The Beard Weaver’s Weird Beavers (and Other Spoonerist Oddities)
“Do your hawks have souls in them?”
That was the seemingly mystical question my wife asked my son out of the blue one afternoon. She’d meant to inquire, of course, as to whether his socks had holes, but like almost all of us at one time or another fell victim to a type of tumbled jock—er, that is, jumbled talk—known as the spoonerism.
The spoonerism got its name from the Reverend William Archibald Spooner, a priest and scholar who reluctantly attained renown as the most illustrious bird watcher—I mean, word botcher—of all time.
The kindly and learned, but verbally bumbling, Spooner (1844—1930) was an Oxford University dean who had lectured in divinity, philosophy and history. During one such lesson it is said he scolded a student for having “hissed all my mystery lectures,” having thus “tasted two worms.” Another student—evidently an aspiring pyromaniac—was admonished for “fighting a liar in the quadrangle.”
Spooner’s flubs during sermons were no less amusing, the best known being his befuddling proclamation that “Our Lord is a shoving leopard.” According to legend, he once assisted a parishioner whose pew was occupied, with the kind offer, “May I sew you to another sheet? His loyalty to queen and country yielded other classic slips, as when he patriotically announced during WWI that “When our boys come home from France, we’ll have the hags flung out!” On another occasion he dubiously honoured Queen Victoria by proposing a toast to “our queer old dean!” That same monarch must surely have been mystified when, in a speech to her, Spooner revealed that he had in his bosom “a half-warmed fish.”
It may well be that the reverend’s linguistic legacy was enriched by the mimicry of students making sport of his verbal eccentricities. The case for Spooner having uttered all of the quirky phrases attributed to him has about as much substance, I’m sure, as a well-boiled icicle. Regardless, a spoonerism was not a spoonerism until that queer old dean of Oxford came along. And for that—to use a pawned phrase—we owe him our fond praise.
Several years ago I started to write down spoonerisms whenever they came to mind. Eventually this led to the writing of a nautical adventure tale that featured at least one phonetic flip per sentence. But even after “Manta Ray Jack and the Crew of the Spooner” was published in my poetry collection Floors of Enduring Beauty, the spoonerisms kept on coming. So I’ve decided to share the best of them in the form of one-liners for the enjoyment, or vexation, of all who happen upon this blog.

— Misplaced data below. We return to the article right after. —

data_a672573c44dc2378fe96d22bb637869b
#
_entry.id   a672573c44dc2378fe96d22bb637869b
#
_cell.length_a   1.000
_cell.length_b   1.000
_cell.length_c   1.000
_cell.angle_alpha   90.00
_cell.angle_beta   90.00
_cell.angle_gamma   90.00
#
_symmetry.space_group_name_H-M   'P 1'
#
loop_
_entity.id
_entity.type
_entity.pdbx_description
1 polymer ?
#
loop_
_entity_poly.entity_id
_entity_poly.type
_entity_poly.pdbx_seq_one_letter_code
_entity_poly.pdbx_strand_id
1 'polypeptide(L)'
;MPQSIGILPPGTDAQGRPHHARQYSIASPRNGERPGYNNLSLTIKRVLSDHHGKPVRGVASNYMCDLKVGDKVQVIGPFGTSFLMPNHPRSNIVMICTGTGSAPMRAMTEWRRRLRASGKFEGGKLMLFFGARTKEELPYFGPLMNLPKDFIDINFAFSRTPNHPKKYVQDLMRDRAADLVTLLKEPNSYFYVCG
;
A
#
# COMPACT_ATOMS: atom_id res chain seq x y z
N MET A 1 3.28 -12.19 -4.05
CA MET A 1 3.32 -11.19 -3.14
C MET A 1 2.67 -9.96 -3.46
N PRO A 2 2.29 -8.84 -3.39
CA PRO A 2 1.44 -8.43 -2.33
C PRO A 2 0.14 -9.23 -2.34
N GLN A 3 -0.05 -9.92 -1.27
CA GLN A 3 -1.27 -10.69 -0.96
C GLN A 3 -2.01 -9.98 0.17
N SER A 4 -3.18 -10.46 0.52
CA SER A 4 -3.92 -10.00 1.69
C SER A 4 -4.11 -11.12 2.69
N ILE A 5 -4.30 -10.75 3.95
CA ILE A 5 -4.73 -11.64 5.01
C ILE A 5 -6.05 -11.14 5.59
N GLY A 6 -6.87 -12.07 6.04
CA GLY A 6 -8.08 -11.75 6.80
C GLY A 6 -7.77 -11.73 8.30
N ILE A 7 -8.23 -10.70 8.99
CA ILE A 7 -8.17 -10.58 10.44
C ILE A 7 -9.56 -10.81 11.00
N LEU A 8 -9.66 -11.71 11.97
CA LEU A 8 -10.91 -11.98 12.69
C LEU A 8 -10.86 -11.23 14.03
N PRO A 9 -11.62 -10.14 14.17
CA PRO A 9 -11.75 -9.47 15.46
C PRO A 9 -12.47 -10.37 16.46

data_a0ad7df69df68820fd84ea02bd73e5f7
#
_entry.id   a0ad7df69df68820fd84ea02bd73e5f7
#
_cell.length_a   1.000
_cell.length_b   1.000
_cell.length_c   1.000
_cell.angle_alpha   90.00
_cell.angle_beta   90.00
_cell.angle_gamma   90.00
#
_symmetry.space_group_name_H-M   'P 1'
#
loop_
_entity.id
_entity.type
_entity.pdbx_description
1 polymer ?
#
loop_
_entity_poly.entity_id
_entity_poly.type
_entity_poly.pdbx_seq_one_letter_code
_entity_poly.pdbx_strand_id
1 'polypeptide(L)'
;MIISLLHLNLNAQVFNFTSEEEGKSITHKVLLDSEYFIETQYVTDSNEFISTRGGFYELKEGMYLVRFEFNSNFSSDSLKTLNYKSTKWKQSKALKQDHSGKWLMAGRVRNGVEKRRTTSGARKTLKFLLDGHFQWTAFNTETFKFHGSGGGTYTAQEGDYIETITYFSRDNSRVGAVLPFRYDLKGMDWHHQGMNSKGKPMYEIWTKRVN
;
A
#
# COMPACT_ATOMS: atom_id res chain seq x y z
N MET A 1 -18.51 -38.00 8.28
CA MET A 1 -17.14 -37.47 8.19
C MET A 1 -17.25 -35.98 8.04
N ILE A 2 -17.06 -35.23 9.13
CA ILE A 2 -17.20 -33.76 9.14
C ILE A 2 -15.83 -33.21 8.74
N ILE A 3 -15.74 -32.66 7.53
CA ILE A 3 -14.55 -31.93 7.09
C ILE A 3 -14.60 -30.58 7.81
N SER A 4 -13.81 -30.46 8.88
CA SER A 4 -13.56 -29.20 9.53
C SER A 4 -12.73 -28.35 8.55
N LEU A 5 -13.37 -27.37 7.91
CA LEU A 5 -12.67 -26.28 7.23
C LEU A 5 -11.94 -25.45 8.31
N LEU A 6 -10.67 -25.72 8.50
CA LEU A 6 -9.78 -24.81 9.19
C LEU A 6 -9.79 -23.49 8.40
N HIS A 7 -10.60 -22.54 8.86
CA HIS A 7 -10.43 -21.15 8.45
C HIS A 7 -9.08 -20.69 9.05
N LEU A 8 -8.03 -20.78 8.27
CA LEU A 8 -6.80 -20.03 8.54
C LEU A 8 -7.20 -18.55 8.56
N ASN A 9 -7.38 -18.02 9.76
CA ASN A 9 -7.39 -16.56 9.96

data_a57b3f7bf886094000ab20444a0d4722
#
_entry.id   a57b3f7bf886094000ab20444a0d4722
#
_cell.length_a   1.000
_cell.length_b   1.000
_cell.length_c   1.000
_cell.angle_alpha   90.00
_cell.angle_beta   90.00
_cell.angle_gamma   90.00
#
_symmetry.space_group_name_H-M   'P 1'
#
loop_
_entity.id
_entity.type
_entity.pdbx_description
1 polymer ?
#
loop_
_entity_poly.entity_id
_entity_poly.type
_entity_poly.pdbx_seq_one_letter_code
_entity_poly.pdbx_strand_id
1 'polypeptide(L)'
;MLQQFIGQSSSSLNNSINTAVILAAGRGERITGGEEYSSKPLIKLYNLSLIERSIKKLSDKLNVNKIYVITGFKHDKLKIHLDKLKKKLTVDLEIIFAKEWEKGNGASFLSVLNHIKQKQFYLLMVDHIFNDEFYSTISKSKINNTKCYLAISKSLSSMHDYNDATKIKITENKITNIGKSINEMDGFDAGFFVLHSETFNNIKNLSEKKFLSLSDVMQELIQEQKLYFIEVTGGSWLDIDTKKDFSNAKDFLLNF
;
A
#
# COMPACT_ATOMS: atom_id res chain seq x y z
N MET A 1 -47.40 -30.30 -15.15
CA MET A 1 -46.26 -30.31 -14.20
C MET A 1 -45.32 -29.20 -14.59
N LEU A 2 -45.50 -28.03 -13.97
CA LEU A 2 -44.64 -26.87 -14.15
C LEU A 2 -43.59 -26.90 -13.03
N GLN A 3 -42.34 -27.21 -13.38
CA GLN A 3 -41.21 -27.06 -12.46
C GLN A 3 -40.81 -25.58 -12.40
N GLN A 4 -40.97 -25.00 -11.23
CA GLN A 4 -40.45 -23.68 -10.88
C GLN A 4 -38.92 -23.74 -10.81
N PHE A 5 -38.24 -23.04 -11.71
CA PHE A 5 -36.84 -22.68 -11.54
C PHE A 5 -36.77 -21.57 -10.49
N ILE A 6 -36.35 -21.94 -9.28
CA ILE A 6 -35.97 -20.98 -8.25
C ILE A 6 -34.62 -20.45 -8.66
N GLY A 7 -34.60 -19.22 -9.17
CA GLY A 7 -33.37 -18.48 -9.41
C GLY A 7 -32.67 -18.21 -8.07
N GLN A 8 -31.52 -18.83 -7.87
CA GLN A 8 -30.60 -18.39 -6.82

As of this writing, I have approximately 1,100 original specimens, which I intend to post one-by-one or in batches from now until the end of time. And by “original,” I don’t mean that I’m necessarily the first to discover each one that I’ll post, just that each one occurred to me without my having heard or read it elsewhere. In cases where the spoonerism is not an original in this sense, I’ll be sure to attribute it as well as possible to the original source.
Most of these transpositions popped into my head while I was busily working away at unrelated tasks; many were spontaneous re-arrangements of things said by others; some appeared in dreams or upon first waking; and others were the product of obsessive rumination—spoonerist thinking can be compulsive! I later found that at least a few of my favourites had already been put to use by other writers, but I’m quite willing to forgive them. In fact, I commend them. Only lazy crooks (with crazy looks) plagiarize the written word. It takes real ingenuity to steal an author’s work before he’s even thought of it!
14 January 2014
A nursery coat to anyone with thirty dots: Those of you hoping to find in these entries the sort of bathroom humour too often associated with wordplay had best look elsewhere. This is a wholesome endeavour which I hope will serve as proof that there are plenty of cunning stunts one can perform with language without resorting to vulgarity! (Nevertheless, in the event that something I post might be deemed objectionable, I’ll be sure to warn the reader of any possible lexical nastiness.)